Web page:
Mr. Peep is another of Echo’s kittens.  He’s much more patient with the idea of having a camera pointed at him than Ember is.  Again, the image quality I’m getting, even from a kit lens, is fantastic.  I know if I stuck L glass on the thing I’d be even happier, but L lenses are typically heavy, and weight is a big concern in the air.  I’ll take it.  This was done under overcast skies, so it doesn’t present the lighting problems the other two photos had.  I still did RAW processing, more to get the practice than anything else.  Mr. Peep was patient with me.

Four for Sunset

Hapuna Beach is one of my favorite proving grounds for KAP gear and KAP cameras.  It’s where I did the bulk of my sunset testing with the A650, so it seemed like a natural for testing the T2i as well.  There’s a short cliff at the back of the beach, so I even got to try an elevated viewpoint.  Sunsets are problematic for KAP because the light is falling fast, and the short exposure times necessary to avoid motion blur are tough to get.  Higher ISOs cause higher noise, and on my A650 anything over ISO 100 was unacceptable.  From the numbers it looked like the T2i could push to ISO 800 without too many problems.  In my mind ISO 800 is still too noisy for my taste.  But ISO 400 is quite nice.  The DPP software also does noise reduction, though it’s pretty heavy-handed in how it’s applied.  At ISO 400, though, it does a good job.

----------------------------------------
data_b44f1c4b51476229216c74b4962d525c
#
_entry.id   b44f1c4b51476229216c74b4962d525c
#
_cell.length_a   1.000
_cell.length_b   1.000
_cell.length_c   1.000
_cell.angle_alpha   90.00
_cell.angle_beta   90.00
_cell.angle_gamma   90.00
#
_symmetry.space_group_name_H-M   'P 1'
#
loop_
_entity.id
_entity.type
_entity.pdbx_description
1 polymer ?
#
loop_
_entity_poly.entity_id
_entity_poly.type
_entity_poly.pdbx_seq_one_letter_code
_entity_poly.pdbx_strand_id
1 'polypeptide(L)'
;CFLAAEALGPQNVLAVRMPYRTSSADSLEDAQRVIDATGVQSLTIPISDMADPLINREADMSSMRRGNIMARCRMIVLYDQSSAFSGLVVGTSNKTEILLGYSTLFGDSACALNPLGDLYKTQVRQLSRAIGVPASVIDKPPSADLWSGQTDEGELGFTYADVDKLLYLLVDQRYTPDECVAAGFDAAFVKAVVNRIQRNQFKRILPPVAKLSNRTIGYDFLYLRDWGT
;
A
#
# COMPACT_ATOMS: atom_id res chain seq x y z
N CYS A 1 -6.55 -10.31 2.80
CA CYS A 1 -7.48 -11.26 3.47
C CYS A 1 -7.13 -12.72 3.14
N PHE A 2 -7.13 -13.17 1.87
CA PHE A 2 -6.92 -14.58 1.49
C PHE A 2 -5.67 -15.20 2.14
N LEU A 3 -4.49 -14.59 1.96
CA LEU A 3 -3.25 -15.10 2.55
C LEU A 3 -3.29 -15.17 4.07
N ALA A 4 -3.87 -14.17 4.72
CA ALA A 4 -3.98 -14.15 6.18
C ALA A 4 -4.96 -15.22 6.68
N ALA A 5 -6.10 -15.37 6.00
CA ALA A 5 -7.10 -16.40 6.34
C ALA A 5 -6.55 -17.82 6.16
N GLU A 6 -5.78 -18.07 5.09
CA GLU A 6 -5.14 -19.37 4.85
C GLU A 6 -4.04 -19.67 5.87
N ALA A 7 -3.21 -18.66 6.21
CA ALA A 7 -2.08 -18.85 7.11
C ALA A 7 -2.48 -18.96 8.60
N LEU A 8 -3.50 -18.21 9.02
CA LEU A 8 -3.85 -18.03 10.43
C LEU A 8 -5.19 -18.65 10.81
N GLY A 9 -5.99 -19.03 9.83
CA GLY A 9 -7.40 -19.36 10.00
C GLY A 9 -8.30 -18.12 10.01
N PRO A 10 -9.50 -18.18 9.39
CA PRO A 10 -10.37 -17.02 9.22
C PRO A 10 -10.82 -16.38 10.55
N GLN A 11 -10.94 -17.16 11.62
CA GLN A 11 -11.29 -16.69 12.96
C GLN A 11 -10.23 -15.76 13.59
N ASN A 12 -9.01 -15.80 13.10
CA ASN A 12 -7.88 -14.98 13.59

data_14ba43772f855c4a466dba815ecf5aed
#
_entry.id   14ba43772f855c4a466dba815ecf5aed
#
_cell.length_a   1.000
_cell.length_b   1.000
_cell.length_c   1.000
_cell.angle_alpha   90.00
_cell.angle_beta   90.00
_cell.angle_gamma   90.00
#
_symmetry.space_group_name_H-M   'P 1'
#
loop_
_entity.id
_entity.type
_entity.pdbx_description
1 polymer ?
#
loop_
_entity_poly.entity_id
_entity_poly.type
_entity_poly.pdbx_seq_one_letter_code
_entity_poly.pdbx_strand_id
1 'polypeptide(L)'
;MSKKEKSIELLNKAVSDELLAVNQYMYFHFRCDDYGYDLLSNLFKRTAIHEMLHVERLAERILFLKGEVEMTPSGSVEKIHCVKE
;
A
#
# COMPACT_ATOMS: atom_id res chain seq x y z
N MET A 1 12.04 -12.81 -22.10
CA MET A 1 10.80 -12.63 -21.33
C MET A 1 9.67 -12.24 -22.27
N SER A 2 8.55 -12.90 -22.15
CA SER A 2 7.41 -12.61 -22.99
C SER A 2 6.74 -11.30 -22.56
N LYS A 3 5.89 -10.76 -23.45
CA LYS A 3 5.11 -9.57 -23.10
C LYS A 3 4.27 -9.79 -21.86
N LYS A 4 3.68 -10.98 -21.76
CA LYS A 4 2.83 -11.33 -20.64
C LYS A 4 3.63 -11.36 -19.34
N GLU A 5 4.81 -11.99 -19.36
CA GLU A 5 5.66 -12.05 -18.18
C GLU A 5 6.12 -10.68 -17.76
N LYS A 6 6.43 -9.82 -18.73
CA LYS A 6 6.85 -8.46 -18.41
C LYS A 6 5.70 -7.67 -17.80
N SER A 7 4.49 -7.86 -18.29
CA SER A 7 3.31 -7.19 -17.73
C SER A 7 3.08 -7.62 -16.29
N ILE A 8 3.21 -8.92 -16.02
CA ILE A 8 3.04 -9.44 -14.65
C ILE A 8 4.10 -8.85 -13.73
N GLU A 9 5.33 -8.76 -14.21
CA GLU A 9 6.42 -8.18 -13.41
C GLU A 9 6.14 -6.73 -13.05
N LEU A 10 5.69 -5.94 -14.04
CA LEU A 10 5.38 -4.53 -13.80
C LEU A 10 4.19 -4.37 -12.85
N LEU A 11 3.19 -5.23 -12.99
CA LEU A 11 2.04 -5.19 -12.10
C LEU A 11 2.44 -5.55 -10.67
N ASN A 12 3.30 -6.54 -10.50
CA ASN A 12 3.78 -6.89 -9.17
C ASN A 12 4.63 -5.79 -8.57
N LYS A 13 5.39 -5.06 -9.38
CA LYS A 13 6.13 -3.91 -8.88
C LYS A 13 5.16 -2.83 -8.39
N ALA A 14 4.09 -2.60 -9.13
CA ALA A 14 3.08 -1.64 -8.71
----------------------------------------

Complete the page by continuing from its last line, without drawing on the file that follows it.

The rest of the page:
Sunsets and golden hour photography poses another problem as well:  The difference in brightness between sky and ground can be extreme.  As with the photograph of Echo, it’s tough to get a good exposure that treats both sky and ground well.  When doing sunset photography from a tripod, the normal approach is to let the foreground go dark and make a silhouette against a properly exposed sky.  With KAP the sky and the foreground both have to deliver, so this isn’t an option. Last year I added a graduated neutral density filter to my KAP bag to help with this.  It does a good job, but it reduces the light the camera sees.